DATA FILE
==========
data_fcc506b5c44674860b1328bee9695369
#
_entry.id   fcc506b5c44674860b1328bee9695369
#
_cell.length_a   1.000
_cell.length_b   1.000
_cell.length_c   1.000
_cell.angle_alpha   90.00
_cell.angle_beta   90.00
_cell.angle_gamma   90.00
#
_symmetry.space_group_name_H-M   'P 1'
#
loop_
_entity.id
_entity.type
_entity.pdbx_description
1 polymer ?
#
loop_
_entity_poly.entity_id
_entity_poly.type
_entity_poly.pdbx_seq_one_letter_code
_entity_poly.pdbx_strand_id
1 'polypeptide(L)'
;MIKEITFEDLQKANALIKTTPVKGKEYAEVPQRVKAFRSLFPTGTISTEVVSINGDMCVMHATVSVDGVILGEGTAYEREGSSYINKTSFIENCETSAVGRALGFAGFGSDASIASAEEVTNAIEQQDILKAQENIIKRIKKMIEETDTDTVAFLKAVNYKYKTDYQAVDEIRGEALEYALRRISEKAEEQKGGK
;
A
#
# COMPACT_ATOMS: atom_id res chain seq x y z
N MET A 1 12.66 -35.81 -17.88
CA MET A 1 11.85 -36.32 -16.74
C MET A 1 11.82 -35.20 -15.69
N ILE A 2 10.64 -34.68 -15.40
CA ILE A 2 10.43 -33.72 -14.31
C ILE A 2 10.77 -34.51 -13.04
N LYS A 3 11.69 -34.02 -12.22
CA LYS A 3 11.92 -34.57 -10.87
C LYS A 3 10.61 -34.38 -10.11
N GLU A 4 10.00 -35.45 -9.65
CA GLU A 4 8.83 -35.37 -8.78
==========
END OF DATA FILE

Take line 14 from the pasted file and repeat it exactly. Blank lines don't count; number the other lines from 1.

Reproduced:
loop_